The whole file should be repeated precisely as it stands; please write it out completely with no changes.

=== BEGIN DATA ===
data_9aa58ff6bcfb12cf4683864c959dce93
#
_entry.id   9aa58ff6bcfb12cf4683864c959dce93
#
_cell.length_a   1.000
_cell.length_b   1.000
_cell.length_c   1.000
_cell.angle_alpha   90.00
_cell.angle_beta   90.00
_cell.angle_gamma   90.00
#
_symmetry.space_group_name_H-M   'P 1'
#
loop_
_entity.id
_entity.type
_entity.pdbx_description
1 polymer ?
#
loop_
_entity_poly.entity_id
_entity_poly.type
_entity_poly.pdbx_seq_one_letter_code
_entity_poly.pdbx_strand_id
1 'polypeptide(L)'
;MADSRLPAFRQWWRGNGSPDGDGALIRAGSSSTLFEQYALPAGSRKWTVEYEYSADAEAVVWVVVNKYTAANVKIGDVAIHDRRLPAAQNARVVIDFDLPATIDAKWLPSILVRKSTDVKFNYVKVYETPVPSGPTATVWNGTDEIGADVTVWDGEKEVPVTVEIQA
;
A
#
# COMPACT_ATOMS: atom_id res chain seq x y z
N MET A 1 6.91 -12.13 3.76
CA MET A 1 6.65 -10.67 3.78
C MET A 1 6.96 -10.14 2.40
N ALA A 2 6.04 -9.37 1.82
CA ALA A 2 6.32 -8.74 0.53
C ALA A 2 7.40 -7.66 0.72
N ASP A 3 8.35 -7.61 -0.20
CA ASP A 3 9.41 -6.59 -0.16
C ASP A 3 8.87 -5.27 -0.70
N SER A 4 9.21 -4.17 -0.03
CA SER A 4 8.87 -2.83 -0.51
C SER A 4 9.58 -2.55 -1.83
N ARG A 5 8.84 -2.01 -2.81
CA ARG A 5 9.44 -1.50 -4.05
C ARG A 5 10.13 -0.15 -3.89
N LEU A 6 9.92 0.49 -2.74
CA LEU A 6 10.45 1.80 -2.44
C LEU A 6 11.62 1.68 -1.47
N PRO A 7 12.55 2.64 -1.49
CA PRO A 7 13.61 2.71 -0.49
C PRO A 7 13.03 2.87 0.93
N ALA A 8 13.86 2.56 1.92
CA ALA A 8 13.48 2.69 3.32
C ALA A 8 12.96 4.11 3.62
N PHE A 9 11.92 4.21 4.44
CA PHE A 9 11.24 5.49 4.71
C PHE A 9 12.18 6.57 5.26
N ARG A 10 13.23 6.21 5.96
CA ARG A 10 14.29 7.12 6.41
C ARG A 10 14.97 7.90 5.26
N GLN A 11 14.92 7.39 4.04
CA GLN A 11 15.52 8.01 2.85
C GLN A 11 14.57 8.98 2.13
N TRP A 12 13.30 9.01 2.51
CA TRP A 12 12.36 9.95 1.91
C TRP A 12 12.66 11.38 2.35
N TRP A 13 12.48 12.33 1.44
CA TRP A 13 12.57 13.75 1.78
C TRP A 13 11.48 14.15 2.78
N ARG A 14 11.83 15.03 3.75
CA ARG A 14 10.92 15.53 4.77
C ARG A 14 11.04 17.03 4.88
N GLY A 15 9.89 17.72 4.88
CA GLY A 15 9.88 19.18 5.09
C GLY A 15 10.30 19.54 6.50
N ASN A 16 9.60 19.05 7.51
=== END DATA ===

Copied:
data_9aa58ff6bcfb12cf4683864c959dce93
#
_entry.id   9aa58ff6bcfb12cf4683864c959dce93
#
_cell.length_a   1.000
_cell.length_b   1.000
_cell.length_c   1.000
_cell.angle_alpha   90.00
_cell.angle_beta   90.00
_cell.angle_gamma   90.00
#
_symmetry.space_group_name_H-M   'P 1'
#
loop_
_entity.id
_entity.type
_entity.pdbx_description
1 polymer ?
#
loop_
_entity_poly.entity_id
_entity_poly.type
_entity_poly.pdbx_seq_one_letter_code
_entity_poly.pdbx_strand_id
1 'polypeptide(L)'
;MADSRLPAFRQWWRGNGSPDGDGALIRAGSSSTLFEQYALPAGSRKWTVEYEYSADAEAVVWVVVNKYTAANVKIGDVAIHDRRLPAAQNARVVIDFDLPATIDAKWLPSILVRKSTDVKFNYVKVYETPVPSGPTATVWNGTDEIGADVTVWDGEKEVPVTVEIQA
;
A
#
# COMPACT_ATOMS: atom_id res chain seq x y z
N MET A 1 6.91 -12.13 3.76
CA MET A 1 6.65 -10.67 3.78
C MET A 1 6.96 -10.14 2.40
N ALA A 2 6.04 -9.37 1.82
CA ALA A 2 6.32 -8.74 0.53
C ALA A 2 7.40 -7.66 0.72
N ASP A 3 8.35 -7.61 -0.20
CA ASP A 3 9.41 -6.59 -0.16
C ASP A 3 8.87 -5.27 -0.70
N SER A 4 9.21 -4.17 -0.03
CA SER A 4 8.87 -2.83 -0.51
C SER A 4 9.58 -2.55 -1.83
N ARG A 5 8.84 -2.01 -2.81
CA ARG A 5 9.44 -1.50 -4.05
C ARG A 5 10.13 -0.15 -3.89
N LEU A 6 9.92 0.49 -2.74
CA LEU A 6 10.45 1.80 -2.44
C LEU A 6 11.62 1.68 -1.47
N PRO A 7 12.55 2.64 -1.49
CA PRO A 7 13.61 2.71 -0.49
C PRO A 7 13.03 2.87 0.93
N ALA A 8 13.86 2.56 1.92
CA ALA A 8 13.48 2.69 3.32
C ALA A 8 12.96 4.11 3.62
N PHE A 9 11.92 4.21 4.44
CA PHE A 9 11.24 5.49 4.71
C PHE A 9 12.18 6.57 5.26
N ARG A 10 13.23 6.21 5.96
CA ARG A 10 14.29 7.12 6.41
C ARG A 10 14.97 7.90 5.26
N GLN A 11 14.92 7.39 4.04
CA GLN A 11 15.52 8.01 2.85
C GLN A 11 14.57 8.98 2.13
N TRP A 12 13.30 9.01 2.51
CA TRP A 12 12.36 9.95 1.91
C TRP A 12 12.66 11.38 2.35
N TRP A 13 12.48 12.33 1.44
CA TRP A 13 12.57 13.75 1.78
C TRP A 13 11.48 14.15 2.78
N ARG A 14 11.83 15.03 3.75
CA ARG A 14 10.92 15.53 4.77
C ARG A 14 11.04 17.03 4.88
N GLY A 15 9.89 17.72 4.88
CA GLY A 15 9.88 19.18 5.09
C GLY A 15 10.30 19.54 6.50
N ASN A 16 9.60 19.05 7.51